The Department for Transport (DfT) has assured it was speeding up the process to give aviation staff security clearance while disruption continues at UK airports.
Counter-terrorism checks are now being processed in 10 days on average – half the time it took in March – while accreditation now takes 5 days, Sky News first reported.
“While this is a challenging time for the sector, it is not acceptable for the current disruption to continue as we head into the summer peak,” said transport secretary Grant Shapps.
“The public deserves to know now whether or not their flight will run over the summer, and so I reiterate my call for the industry to commit to deliver the flights they have scheduled, or to cancel them well in advance so people can make other arrangements.”
Delays in clearing staff have been pinpointed by the industry as one of the biggest reasons behind the disruption.
Under the current system, airlines need to ask candidates to get their references from their previous employers but as most people changed multiple jobs due to the pandemic, it contributes to delays.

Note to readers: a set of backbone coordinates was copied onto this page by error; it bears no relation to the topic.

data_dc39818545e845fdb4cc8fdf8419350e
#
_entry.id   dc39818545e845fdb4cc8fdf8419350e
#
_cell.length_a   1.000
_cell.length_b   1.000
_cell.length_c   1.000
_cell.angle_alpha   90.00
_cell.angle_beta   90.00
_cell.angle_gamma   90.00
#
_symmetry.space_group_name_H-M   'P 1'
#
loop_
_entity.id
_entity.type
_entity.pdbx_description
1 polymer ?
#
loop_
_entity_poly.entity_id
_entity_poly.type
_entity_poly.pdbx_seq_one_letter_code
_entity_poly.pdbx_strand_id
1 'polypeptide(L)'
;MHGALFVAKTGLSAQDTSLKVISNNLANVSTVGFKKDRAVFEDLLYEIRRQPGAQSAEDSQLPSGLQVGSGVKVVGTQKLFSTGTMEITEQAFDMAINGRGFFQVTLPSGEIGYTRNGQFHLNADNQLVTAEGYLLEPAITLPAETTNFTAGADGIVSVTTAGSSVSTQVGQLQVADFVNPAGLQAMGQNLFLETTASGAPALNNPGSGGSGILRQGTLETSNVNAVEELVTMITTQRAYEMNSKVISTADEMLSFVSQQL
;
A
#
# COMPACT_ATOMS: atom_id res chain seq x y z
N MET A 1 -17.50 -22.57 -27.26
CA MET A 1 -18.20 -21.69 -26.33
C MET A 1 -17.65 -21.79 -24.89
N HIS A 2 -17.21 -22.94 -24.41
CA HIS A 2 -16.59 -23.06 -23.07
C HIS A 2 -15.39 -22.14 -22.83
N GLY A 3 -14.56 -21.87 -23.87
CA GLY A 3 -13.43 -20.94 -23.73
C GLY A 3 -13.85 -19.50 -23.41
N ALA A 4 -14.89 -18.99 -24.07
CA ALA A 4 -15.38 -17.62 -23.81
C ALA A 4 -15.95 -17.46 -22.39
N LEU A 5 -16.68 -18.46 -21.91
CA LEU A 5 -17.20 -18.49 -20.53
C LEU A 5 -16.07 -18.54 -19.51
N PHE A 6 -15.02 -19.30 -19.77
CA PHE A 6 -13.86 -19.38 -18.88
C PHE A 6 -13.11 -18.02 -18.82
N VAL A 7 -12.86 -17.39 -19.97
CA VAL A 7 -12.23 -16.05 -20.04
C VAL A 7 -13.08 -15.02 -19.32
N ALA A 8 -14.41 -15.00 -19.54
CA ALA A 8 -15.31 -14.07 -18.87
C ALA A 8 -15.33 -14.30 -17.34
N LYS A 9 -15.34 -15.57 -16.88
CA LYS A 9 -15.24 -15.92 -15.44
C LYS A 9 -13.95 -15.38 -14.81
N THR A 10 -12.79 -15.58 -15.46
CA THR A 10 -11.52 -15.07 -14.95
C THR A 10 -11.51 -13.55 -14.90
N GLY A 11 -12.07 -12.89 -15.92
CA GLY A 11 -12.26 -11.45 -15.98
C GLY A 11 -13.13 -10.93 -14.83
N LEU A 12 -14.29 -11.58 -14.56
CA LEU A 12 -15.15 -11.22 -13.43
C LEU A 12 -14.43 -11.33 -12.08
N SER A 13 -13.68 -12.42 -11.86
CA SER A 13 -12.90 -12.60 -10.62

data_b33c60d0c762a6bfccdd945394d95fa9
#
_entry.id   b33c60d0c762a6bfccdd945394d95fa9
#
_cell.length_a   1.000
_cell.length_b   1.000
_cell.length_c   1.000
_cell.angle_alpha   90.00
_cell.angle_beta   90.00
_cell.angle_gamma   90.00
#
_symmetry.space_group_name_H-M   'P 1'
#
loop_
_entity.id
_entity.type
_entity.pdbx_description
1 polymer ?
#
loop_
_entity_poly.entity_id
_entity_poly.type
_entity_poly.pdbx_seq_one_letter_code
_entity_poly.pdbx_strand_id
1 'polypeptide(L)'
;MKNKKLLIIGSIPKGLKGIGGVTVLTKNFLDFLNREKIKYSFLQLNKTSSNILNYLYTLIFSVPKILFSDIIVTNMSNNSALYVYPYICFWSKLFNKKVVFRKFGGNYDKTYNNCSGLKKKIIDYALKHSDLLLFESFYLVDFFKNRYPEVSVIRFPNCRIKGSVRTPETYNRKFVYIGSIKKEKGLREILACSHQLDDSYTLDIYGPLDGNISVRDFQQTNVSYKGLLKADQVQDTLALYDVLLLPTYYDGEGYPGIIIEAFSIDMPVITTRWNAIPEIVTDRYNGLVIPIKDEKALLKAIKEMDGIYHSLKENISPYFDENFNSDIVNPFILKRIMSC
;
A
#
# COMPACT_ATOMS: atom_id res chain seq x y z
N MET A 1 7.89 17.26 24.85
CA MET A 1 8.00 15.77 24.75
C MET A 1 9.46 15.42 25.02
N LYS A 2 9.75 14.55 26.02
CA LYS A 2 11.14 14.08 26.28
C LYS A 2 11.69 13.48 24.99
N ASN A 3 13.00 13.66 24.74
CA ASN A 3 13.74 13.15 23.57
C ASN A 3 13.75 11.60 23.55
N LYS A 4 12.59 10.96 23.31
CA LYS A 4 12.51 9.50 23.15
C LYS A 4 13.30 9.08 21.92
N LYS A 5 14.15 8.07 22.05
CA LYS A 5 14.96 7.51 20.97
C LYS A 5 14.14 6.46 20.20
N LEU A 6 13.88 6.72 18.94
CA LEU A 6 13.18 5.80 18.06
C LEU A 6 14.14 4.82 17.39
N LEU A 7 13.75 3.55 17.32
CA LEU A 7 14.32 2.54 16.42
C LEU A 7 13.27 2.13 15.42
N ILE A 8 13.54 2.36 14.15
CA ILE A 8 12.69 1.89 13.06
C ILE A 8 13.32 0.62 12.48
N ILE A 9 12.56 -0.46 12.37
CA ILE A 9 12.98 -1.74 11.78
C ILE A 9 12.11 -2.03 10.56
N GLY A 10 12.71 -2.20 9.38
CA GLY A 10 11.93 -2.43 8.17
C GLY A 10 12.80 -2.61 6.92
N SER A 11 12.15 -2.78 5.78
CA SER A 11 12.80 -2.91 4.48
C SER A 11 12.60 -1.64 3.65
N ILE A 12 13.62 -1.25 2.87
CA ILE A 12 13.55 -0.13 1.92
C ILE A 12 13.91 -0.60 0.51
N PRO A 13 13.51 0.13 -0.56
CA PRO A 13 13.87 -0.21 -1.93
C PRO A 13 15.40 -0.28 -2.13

To speed up the process, the DfT said on Thursday it would allow for greater flexibility over background checks, allowing employers to use an HMRC letter to verify five years of employment checks.
The decision was part of the government’s 22-point plan for aviation, City A.M. reported.
The strategy – which comes just as thousands of Britons get ready for the summer break – is aimed at avoiding the mayhem seen at airports during the Easter and half-term breaks.
Despite the government’s efforts, passengers continue to report major chaos at UK airports.
A frustrated traveller today complained about not having enough space to queue at Heathrow.
“At security it is lengthy wait times. It took me over 90 minutes from walking into the terminal until I eventually got through security,” 49-year-old Craig Lester said. “I hate to see what it will look like during school holidays in August.”
The west-London hub is expected to announce a fresh wave of cancellations by Friday, the Telegraph reported yesterday.
Ryanair boss Michael O’Leary told the Financial Times travellers will face travel chaos for years, with airfares rising over the next five years.
“[Flying] has got too cheap for what it is,” he told the outlet. “I find it absurd every time that I fly to Stansted, the train journey into central London is more expensive than the air fare.”